I ran into an interesting problem while working on the serializer layer. I was just wrapping up AMS-style responses and was going to start working on the JSON:API version, when a wrinkle came up: the formatting of attribute names, both on Mirage’s model layer instances, and on the field names of Mirage’s database.

Currently, Mirage’s database simply takes whatever POJO of attrs you give it, and sticks that in its db. So if you write

db.users.create({ first_name: 'Link' })

then you’ll end up with that POJO in the db, but if you use first-name, you’ll get that instead. This was originally done to make things as simple as possible - your db fields matched your API responses, so fixtures would “just work”, and accessing the data is as you’d expect based on your API.

When I introduced the model layer, I added attr accessors that simply matched the keys in the db. But right now, it’s a naive implementation that just wraps the db attrs. So, if you’re working with a user model (e.g. in your route handler), you would either access user.first_name or user['first-name'], depending on how your database looked.

It seems like attrs on models should be consistently camelCase. One would expect to write user.firstName on a JavaScript model. That’s the convention. I could keep the model’s attrs in the format of your API (i.e. whatever’s in your db), so we’d have something like user.first_name. But, what happens when you switch your app over to JSON:API? Now, you have to rewrite all the custom parts of your Mirage server, since it’s now user['first-name'] in JSON:API. That’s pretty crappy. Not to mention, the dynamic methods added by the model layer, like user.createPost, should probably be consistent across API formats.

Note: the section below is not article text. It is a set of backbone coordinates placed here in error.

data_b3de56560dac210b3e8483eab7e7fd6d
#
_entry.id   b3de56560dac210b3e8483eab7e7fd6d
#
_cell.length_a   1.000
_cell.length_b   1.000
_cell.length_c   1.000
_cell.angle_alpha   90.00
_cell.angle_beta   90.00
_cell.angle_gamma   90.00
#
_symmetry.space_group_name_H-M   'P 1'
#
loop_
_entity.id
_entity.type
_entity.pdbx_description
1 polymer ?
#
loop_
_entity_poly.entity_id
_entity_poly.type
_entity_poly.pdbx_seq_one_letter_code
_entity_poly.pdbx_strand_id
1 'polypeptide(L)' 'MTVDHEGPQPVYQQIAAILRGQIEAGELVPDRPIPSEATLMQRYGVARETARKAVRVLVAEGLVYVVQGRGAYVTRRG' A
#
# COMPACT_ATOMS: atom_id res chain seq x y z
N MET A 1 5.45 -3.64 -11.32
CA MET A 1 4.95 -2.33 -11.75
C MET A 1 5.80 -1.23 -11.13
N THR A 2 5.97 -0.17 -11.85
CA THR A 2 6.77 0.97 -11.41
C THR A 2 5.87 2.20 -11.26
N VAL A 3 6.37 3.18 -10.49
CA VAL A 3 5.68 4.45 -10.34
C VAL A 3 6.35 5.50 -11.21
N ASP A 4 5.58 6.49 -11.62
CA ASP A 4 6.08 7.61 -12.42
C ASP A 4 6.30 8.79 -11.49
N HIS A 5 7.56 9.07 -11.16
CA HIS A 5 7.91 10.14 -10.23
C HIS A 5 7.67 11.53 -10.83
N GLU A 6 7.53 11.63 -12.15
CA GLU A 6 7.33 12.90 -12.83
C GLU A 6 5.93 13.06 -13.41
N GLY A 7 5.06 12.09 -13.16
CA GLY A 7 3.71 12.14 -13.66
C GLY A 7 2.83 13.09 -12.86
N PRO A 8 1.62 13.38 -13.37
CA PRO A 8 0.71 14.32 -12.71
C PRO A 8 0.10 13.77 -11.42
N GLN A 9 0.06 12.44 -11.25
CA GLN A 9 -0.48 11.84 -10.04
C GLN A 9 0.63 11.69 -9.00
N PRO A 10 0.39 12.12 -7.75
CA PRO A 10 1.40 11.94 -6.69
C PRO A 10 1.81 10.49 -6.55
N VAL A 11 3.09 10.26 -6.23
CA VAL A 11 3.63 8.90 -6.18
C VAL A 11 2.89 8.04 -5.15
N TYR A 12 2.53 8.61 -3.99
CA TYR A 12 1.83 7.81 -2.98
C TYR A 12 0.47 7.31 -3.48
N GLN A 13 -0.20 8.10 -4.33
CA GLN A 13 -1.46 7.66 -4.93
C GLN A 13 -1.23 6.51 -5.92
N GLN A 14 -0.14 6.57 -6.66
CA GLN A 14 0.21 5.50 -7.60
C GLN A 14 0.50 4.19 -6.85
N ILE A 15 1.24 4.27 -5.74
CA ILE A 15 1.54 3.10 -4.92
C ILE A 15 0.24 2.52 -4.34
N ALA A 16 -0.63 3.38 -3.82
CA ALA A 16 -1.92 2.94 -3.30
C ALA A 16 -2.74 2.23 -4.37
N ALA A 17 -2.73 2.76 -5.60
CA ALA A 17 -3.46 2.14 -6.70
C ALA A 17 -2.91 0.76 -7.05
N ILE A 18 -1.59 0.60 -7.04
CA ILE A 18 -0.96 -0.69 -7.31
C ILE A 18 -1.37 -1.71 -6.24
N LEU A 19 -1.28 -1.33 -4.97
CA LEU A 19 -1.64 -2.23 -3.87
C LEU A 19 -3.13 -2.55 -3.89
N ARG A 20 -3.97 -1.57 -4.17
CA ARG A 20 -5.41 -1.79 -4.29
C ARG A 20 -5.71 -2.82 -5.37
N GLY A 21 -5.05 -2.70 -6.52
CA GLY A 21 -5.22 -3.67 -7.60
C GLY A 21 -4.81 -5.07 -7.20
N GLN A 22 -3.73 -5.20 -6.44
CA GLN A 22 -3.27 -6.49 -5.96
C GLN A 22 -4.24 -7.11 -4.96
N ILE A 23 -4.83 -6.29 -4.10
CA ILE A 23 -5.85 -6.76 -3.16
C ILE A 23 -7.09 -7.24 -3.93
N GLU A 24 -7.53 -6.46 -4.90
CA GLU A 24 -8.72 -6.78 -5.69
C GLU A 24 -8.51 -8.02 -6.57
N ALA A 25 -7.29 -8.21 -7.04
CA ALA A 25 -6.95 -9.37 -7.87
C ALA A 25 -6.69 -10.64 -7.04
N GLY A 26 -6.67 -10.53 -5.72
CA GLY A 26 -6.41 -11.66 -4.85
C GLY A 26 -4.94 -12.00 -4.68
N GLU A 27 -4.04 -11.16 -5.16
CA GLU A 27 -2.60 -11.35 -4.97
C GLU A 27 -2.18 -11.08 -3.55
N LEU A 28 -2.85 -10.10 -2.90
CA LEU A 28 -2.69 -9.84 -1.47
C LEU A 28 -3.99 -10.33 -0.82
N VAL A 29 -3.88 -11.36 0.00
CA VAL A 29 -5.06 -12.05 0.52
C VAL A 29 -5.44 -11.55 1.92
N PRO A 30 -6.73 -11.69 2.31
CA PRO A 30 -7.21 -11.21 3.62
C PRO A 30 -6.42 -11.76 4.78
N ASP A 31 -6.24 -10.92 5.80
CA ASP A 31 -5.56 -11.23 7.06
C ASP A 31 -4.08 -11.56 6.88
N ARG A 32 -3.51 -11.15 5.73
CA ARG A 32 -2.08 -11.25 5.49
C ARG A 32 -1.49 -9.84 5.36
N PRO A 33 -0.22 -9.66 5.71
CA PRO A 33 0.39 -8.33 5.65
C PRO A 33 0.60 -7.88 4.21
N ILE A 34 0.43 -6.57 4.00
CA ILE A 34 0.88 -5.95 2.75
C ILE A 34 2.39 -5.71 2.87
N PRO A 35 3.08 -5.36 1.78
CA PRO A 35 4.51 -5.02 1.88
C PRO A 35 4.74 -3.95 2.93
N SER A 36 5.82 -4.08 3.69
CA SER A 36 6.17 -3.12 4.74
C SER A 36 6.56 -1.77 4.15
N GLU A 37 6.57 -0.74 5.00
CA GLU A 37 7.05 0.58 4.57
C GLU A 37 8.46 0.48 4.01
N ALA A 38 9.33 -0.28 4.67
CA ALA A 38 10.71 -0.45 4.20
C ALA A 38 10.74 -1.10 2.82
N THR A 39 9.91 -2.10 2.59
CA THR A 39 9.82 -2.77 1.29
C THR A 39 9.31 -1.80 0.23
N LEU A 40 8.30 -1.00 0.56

So, I think models should have camelCase attributes. That way you’re always using camelCase, regardless of the format of your API - which makes sense, since you’re writing a (mock) JavaScript server.

This presents an interesting challenge. How should the db fields be formatted? There’s three ways to create db data. Fixture files, factories, and using the ORM in a route handler (e.g. schema.user.create(...)). The latter two seem like they should be camelCase (again, you don’t want to have to update all your factories if you change from AMS to JSON:API…you may have to update some parts of your routes). But fixtures should always “just work”.

This leads me to think there should be a part of the “serializer layer” that can deserialize an API payload and get the attrs for the model(s), or at least in some way standardize it. This would mean if you change your API, you’d be able to use new fixture files just by specifying your new serializer. Also, it’d make the shorthands more versatile - they could basically use your serializers to deserialize the payload, and then they’d be able to create/update/delete the appropriate models regardless of your API format. Right now, they are coupled to AMS-style responses.

I’ll have to think more about this, but right now this feels like the right move.